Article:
This implies that the characters commute and the central *-algebra generated by the characters is generated by $\chi_0$ and $\chi_1$. The spectral measure $\mu_{\chi_1}$ of $\chi_1$ relative to the Haar state (might have to return to this) is Wigner’s semicircle law:

$\displaystyle d\mu_{\chi_1}(t)=\mathbf{1}_{[-2,2]}(t)\frac{\sqrt{4-t^2}}{2\pi}\,dt$

#### Lemma 4.2 (Brannan)

Let $N\geq 2$. Then $\sigma(\chi_1)=[-N,N]$.

It’s hilarious how bad I am at this stuff… I just spent 25 minutes trying to prove that $\|u_{ii}\|\leq 1$… I guess I got there in the end via Murphy Theorem 5.1.11… there is a (pure) state $\rho(u_{ii}^2)=\|u_{ii}^2\|$. Also $\sum_ku_{ik}^2=\mathbf{1}_{O_N^+}$. Hit both of these with $\rho$ to find:

$\displaystyle \|u_{ii}^2\|=\|u_{ii}\|^2=1-\sum_{k\neq i}\rho(u_{ik}^2)\leq 1\Rightarrow \|u_{ii}\|\leq 1$.

Now we move on

Proof: So, from that

$\displaystyle \|\chi_1\|=\left\|\sum_{i=1}^Nu_{ii}^{O_N^+}\right\|\leq \sum_{i=1}^N\|u_{ii}^{O_N^+}\|\leq N$,

therefore $\sigma(\text{fix})\subset [-N,N]$. The universal property gives a surjective $\mathrm{C}^*$-homomorphism $\pi$ onto $C(O_N)$. We have $\text{fix}(\pm I_N)=\pm N$, and Brannan says that in fact the spectrum of fix in this algebra of functions is the whole of $[-N,N]$ (nice argument here). Brannan argues that the spectrum of any element of a $\mathrm{C}^*$-algebra contains the spectrum of its image, we have that $[-N,N]\subset \sigma(\text{fix})\quad\bullet$

Let $(u_n)_{n\geq 0}$ denote the sequence of polynomials defined by initial conditions $u_0=1$, $u_1=\text{id}$, and the recursion:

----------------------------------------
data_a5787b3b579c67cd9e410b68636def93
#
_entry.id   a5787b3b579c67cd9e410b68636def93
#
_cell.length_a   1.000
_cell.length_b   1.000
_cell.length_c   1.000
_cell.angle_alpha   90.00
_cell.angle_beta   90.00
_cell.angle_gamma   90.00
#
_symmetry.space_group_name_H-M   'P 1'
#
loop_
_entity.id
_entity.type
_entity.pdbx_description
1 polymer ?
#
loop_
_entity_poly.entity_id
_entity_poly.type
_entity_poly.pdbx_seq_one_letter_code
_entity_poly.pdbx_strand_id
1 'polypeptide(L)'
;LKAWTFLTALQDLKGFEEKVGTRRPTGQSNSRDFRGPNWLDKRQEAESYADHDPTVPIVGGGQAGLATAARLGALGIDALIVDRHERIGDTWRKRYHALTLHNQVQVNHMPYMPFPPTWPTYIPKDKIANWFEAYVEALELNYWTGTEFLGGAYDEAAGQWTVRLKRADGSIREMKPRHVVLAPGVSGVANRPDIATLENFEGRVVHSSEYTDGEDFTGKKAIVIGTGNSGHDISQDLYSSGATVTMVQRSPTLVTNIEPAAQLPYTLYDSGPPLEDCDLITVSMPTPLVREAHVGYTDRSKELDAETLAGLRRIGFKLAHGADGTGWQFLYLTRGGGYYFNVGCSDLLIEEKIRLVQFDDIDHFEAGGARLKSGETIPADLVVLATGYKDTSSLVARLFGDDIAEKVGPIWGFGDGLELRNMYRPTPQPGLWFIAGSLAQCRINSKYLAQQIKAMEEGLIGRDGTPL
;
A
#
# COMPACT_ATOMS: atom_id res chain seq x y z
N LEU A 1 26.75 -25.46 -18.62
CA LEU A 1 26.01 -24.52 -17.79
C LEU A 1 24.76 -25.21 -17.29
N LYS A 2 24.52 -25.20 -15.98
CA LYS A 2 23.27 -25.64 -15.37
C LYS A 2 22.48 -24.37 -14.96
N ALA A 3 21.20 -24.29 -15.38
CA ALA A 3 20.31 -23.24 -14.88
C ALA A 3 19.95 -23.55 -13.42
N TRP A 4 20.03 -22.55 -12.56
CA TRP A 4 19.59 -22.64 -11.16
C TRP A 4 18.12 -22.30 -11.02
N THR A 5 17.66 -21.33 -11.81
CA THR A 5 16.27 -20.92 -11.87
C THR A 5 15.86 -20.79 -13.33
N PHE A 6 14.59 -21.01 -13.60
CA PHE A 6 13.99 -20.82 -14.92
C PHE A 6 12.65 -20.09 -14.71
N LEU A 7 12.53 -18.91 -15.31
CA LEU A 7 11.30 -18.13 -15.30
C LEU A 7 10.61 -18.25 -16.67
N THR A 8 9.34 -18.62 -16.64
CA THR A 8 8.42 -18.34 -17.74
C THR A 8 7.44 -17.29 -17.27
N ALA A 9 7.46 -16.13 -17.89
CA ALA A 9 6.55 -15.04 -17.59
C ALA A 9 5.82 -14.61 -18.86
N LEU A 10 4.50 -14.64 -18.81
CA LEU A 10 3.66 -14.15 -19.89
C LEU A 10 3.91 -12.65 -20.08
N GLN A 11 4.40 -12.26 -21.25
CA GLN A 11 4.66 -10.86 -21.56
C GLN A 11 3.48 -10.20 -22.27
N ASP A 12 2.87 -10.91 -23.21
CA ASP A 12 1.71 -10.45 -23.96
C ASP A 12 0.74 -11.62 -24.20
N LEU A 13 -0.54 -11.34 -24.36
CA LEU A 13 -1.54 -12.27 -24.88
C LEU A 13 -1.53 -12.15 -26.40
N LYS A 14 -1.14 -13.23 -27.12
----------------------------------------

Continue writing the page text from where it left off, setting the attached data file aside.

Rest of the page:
$\text{id}\cdot u_n=u_{n+1}-u_{n-1}$.

Think these are $u_n(x)=U_n(x/2)$, for $U_n$ Chebyshev of second kind.

#### Corollary 4.3 (Brannan)

Let $C(O_N^+)_0:=\mathrm{C}^*(\chi_n\,:\,n\geq 0)\subset C(O_N^+)$ be the unital $\mathrm{C}^*$-algebra generated by the irreducible characters. Then there is a $\mathrm{C}^*$-isomorphism $C(O_N^+)_0\cong C([-N,N])$ defined by:

$\chi_n \mapsto \left.u_n\right|_{[-N,N]}\qquad\bullet$

OK, I think I understand this central algebra a little better. What I want to do now is show that the characters for $S_N^+$ have some nice properties, and related to these $u_n$. I don’t think there is any issue using these… but should the restriction be to $[0,N]$ rather than $[0,4]$? Surely. I know that in the dual of the dihedral group the spectrum of fix is [0,4] and it isn’t hard to suppose that that can be stretched to… well now… the paper continues to use [0,4]. Presumably that is enough. Nice to have recognised the [0,4] from some other works I am looking at.

FTW work with [0,4] because in the reduced algebra this is the spectrum of fix.

_________________________

Back to FTW. If I rewrite the orthogonal quantum group character recurrence as:

$\chi_{n+1}=\text{id}.\chi_n-\chi_{n-1}$

And if I write the recurrence for the Chebyshev polynomials of the second kind:

$U_{n+1}=2.\text{id}.U_n-U_{n-1}$

If we give these are an argument and input $x/2$ we get the orthogonal group character recurrence. Now we are looking for the recurrence for the quantum permutation group characters:

$\chi_{n+1}=(\text{id}-1).\chi_n-\chi_{n-1}$

Struggling again I once again consult work of Brannan (p.13)… euh I’m an idiot… that was not difficult.

Right, so the quantum permutation characters are

$Q_n(t)=u_{2n}(\sqrt{t})=U_{2n}(\sqrt{t}/2)$.

I am now going to focus on the quantum random transpositions (incidentally Freslon gave a talk on this topic here).

Now I have to back and look at Freslon’s first random walk paper.

### Pure State Random Walks

Consider a pure state on $\mathcal{O}(O_N^+)$. Restricted to the central algebra $\mathcal{O}(O_N^+)_0$ a pure state is still pure. And pure states on an abelian algebra are evaluation at points of the spectrum:

$\text{ev}_x(f)=f(x)$.